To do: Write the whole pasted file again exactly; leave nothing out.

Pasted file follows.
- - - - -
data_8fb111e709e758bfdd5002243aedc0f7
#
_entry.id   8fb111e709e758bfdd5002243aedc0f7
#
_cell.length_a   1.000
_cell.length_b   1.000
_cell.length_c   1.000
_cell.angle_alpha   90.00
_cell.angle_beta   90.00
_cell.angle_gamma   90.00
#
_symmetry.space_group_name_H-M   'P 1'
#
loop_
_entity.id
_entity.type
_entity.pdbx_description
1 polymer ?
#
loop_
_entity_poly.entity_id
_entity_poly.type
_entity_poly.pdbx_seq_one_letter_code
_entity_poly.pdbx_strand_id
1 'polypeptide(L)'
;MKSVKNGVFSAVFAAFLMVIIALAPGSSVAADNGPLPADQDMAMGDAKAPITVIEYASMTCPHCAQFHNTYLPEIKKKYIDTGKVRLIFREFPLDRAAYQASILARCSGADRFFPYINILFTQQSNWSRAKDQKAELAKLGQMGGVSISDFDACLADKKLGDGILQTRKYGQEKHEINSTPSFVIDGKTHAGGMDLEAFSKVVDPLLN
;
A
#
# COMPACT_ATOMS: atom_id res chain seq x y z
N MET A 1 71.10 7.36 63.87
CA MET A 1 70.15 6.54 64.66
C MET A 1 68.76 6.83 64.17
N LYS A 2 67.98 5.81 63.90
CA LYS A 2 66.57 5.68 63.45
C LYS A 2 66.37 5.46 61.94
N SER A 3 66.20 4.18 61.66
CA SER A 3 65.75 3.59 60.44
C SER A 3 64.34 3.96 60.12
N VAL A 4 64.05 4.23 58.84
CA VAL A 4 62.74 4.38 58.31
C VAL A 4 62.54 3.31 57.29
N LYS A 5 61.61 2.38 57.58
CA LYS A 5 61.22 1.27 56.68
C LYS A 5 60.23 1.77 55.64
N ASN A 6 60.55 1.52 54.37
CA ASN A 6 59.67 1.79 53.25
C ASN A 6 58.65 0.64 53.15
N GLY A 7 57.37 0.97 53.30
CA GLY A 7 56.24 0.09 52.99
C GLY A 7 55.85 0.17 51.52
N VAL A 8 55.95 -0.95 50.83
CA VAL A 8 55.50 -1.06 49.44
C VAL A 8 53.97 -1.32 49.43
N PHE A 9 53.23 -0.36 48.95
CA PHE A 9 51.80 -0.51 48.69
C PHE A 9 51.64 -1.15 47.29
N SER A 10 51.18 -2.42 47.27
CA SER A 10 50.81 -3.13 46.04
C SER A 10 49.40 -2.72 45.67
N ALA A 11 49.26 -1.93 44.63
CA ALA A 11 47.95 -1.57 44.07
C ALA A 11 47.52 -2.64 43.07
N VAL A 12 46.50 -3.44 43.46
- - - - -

data_8fb111e709e758bfdd5002243aedc0f7
#
_entry.id   8fb111e709e758bfdd5002243aedc0f7
#
_cell.length_a   1.000
_cell.length_b   1.000
_cell.length_c   1.000
_cell.angle_alpha   90.00
_cell.angle_beta   90.00
_cell.angle_gamma   90.00
#
_symmetry.space_group_name_H-M   'P 1'
#
loop_
_entity.id
_entity.type
_entity.pdbx_description
1 polymer ?
#
loop_
_entity_poly.entity_id
_entity_poly.type
_entity_poly.pdbx_seq_one_letter_code
_entity_poly.pdbx_strand_id
1 'polypeptide(L)'
;MKSVKNGVFSAVFAAFLMVIIALAPGSSVAADNGPLPADQDMAMGDAKAPITVIEYASMTCPHCAQFHNTYLPEIKKKYIDTGKVRLIFREFPLDRAAYQASILARCSGADRFFPYINILFTQQSNWSRAKDQKAELAKLGQMGGVSISDFDACLADKKLGDGILQTRKYGQEKHEINSTPSFVIDGKTHAGGMDLEAFSKVVDPLLN
;
A
#
# COMPACT_ATOMS: atom_id res chain seq x y z
N MET A 1 71.10 7.36 63.87
CA MET A 1 70.15 6.54 64.66
C MET A 1 68.76 6.83 64.17
N LYS A 2 67.98 5.81 63.90
CA LYS A 2 66.57 5.68 63.45
C LYS A 2 66.37 5.46 61.94
N SER A 3 66.20 4.18 61.66
CA SER A 3 65.75 3.59 60.44
C SER A 3 64.34 3.96 60.12
N VAL A 4 64.05 4.23 58.84
CA VAL A 4 62.74 4.38 58.31
C VAL A 4 62.54 3.31 57.29
N LYS A 5 61.61 2.38 57.58
CA LYS A 5 61.22 1.27 56.68
C LYS A 5 60.23 1.77 55.64
N ASN A 6 60.55 1.52 54.37
CA ASN A 6 59.67 1.79 53.25
C ASN A 6 58.65 0.64 53.15
N GLY A 7 57.37 0.97 53.30
CA GLY A 7 56.24 0.09 52.99
C GLY A 7 55.85 0.17 51.52
N VAL A 8 55.95 -0.95 50.83
CA VAL A 8 55.50 -1.06 49.44
C VAL A 8 53.97 -1.32 49.43
N PHE A 9 53.23 -0.36 48.95
CA PHE A 9 51.80 -0.51 48.69
C PHE A 9 51.64 -1.15 47.29
N SER A 10 51.18 -2.42 47.27
CA SER A 10 50.81 -3.13 46.04
C SER A 10 49.40 -2.72 45.67
N ALA A 11 49.26 -1.93 44.63
CA ALA A 11 47.95 -1.57 44.07
C ALA A 11 47.52 -2.64 43.07
N VAL A 12 46.50 -3.44 43.46